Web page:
Amidst one of the strangest election seasons that this country has experienced, for this full hour we invite Davin Phoenix, UCI political science professor to reflect on the identity politics that has taken place since we discussed his book “The Anger Gap; How Race Shapes Emotions in Politics,” last January. Davin’s book examines both the causes of anger and the consequences. Pointing to Black Americans’ tempered expectations of politics and the stigmas associated with black anger, it shows how race and lived experience moderate the emergence of emotions and their impact on behavior. Accompanying this interview is a list of scholars who have weighed in on the Biden/Harris ticket and the meaning of it for diverse constituencies of color: Nadia Brown, Danielle Lemi, Sarah Sadwhani, Keneishia Grant, and Cheryl Laird.
Music credits: Greg Foat, “Symphonie Pacifique”; Stanley Turrentine, “Junebug”, If I Could album.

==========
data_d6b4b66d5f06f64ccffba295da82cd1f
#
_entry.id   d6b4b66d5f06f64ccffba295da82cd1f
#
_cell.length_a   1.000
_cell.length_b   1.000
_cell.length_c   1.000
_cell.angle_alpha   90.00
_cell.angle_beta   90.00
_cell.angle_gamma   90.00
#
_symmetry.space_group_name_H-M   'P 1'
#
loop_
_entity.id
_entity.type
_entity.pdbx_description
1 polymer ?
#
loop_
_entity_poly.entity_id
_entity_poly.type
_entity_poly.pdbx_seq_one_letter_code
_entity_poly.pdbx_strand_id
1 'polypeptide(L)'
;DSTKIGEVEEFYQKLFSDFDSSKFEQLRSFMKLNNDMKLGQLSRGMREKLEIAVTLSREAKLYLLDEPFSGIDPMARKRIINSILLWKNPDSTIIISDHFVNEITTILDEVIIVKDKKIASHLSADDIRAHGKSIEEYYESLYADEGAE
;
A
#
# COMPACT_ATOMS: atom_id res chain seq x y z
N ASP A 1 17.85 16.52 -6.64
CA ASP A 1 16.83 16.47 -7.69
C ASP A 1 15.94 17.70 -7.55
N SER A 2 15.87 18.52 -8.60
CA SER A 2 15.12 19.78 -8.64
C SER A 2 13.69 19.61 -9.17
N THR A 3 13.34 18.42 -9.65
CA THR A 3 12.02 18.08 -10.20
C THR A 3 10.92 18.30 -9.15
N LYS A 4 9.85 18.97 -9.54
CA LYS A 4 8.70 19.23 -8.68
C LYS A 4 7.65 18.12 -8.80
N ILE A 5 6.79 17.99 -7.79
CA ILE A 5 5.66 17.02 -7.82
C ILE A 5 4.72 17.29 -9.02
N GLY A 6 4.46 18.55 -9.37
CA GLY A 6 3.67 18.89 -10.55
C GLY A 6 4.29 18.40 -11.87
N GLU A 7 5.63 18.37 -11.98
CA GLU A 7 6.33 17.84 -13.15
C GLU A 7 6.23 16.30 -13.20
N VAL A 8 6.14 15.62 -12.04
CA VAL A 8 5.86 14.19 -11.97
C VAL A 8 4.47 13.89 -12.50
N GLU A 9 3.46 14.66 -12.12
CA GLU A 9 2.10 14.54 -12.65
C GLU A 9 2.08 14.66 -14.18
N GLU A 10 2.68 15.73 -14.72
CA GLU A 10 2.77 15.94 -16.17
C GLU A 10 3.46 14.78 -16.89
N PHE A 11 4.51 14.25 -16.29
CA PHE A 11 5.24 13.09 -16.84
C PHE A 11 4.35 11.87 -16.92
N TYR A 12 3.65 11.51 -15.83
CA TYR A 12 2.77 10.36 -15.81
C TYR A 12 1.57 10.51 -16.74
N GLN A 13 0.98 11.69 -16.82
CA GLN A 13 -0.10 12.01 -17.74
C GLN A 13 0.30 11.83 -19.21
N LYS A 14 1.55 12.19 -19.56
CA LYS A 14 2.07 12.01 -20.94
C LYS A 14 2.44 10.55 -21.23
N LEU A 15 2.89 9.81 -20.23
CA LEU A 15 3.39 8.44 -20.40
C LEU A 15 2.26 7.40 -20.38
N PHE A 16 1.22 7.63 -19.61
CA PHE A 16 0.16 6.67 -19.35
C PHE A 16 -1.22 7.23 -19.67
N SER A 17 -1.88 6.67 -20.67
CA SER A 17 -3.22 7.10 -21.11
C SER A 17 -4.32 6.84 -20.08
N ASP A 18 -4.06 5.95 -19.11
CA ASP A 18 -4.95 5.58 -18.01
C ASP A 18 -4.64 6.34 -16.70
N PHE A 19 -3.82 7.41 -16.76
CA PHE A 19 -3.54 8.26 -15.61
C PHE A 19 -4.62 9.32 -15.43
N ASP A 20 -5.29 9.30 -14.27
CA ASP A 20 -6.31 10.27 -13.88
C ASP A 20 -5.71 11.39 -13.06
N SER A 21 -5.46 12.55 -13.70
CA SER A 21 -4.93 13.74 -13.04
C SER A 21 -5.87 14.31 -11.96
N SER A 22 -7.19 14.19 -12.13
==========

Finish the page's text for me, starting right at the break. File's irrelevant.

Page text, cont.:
For the full hour, UCI political science professor Davin Phoenix returns to the show, for another good hard look at identity politics, the role of privilege leading up and into the college admissions process, and under-represented minorities’ success in higher education and general civic engagement. Along the way he takes stock of the late John Singleton’s breakout cinematic contributions.
UCI second year law student James Lamb brings for our consideration, real power amidst the problematic, persistent aspect of tribal politics. His reading list includes: Paul Frymer’s Uneasy Alliances; Steve Phillips’ Brown Is The New White; and Carol Anderson’s One Person No Vote.
In the second segment (minute 40:00) Ani Zonneveld, founder of Muslims for Progressive Values, returns to post us on this year’s “Celebration of Life” and how she see’s America “creeping toward theocracy.” Details for this event held at the Harmony Gold Theater in LA on 2/10 are at: http://www.mpvusa.org/.